Drugmakers Funnel Millions to Lawmakers
Written by Editor   
Sunday, October 28, 2018 08:52 PM

Before the midterm elections dozens of drugmakers had already poured about $12 million into the war chests of hundreds of members of Congress.

Since the beginning of last year, 34 lawmakers have each received more than $100,000 from pharmaceutical companies. Two of those each received more than $200,000.

A new database, “Pharma Cash to Congress,"tracks up to 10 years of pharmaceutical company contributions to any or all members of Congress, illuminating drugmakers' efforts to influence legislation.

The drug industry ranks among lawmakers' most generous patrons. In the past decade, Congress has received $79 million from 68 pharma political action committees, or PACs, run by employees of companies that make drugs. Drugmakers’ campaign contributions have reached record-breaking levels in recent years as skyrocketing drug prices have become a hot-button political issue.

While PAC contributions to candidates are limited, a larger donation frequently accompanies individual contributions from the company's executives and other employees. It also sends a clear message to the recipient, campaign finance experts say, one they may remember when lobbyists come calling: There's more where that came from.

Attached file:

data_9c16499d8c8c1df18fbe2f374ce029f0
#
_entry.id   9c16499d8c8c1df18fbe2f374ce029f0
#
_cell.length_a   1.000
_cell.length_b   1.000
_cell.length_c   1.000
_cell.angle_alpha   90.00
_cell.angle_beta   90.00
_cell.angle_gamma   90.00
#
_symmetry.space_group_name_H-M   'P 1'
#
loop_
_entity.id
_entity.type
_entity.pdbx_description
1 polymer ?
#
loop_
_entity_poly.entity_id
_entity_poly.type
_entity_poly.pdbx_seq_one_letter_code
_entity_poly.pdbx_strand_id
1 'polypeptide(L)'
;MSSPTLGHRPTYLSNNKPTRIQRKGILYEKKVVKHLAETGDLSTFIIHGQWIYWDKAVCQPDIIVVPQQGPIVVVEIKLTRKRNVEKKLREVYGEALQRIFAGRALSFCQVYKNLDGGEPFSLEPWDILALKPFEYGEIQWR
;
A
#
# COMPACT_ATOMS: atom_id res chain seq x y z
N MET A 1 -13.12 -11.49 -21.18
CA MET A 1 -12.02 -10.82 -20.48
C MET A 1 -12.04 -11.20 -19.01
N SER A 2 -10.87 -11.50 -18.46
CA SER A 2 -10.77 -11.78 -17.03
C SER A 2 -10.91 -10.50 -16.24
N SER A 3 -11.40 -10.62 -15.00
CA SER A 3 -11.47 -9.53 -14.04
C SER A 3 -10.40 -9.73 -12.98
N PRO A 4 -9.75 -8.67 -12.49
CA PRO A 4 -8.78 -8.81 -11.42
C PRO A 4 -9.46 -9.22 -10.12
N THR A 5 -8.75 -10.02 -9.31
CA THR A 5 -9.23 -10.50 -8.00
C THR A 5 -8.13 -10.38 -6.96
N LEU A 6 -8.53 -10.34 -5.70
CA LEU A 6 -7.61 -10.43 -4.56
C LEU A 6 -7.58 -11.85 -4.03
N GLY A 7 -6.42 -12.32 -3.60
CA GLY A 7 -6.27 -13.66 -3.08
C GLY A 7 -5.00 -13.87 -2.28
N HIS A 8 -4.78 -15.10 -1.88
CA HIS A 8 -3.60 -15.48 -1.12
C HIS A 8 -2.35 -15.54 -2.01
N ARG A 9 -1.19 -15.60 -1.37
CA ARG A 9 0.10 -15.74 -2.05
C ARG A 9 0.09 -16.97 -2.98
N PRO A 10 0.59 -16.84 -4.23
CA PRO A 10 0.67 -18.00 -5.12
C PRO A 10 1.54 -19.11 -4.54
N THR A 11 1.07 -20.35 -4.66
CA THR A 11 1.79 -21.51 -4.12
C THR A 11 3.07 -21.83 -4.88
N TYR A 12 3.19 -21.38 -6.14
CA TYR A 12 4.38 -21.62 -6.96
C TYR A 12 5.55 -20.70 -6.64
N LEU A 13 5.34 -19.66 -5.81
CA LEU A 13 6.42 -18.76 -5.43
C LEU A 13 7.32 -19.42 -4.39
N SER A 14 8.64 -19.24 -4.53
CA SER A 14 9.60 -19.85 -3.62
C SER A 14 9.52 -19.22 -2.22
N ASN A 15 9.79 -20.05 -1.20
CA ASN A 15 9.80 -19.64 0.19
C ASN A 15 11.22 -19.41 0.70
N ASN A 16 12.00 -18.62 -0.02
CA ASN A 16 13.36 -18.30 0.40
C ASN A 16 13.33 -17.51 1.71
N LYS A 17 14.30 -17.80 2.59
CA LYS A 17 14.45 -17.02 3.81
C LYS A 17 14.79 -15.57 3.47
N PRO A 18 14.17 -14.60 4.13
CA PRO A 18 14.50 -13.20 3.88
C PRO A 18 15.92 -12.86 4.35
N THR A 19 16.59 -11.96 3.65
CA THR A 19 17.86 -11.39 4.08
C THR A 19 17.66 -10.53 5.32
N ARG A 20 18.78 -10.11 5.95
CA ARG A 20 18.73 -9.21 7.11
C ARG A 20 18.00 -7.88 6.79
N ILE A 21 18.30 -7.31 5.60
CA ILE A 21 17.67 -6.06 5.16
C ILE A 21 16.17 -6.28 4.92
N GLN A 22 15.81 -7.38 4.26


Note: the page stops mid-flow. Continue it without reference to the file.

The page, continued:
The analysis shows that pharmaceutical companies tend to play the field, giving to a wide swath of lawmakers on both sides of the aisle. The drug industry favors power contributing frequently to the parties in power, giving more to lawmakers in leadership roles. Money also tends to flow to congressional committees with jurisdiction over pharmaceutical issues.  

This election cycle, 28% of lawmakers did not receive any contributions from pharmaceutical PACs. Under federal law, corporations cannot donate directly to political candidates. Exploiting a common loophole, they instead set up PACs, funded by money collected from employees. Those PACs then donate to campaigns, which are free to spend that money as they wish on necessities like advertising or campaign events.

Campaign contributions tell only part of the story. Drugmakers also spend millions of dollars lobbying members of Congress directly and give to patient advocacy groups, which provide patients to testify on Capitol Hill and organize social media campaigns on drugmakers’ behalf.  And like other industries, pharmaceutical companies wield their political power in ways veiled from the public, giving to "dark money" groupsand super PACs -- independent groups barred from directly donating to or coordinating with campaigns -- bent on swaying lawmaking.

"Contributions help keep the door open for company lobbyists," he said.


Source:  https://www.medpagetoday.com/washington-watch/electioncoverage/75737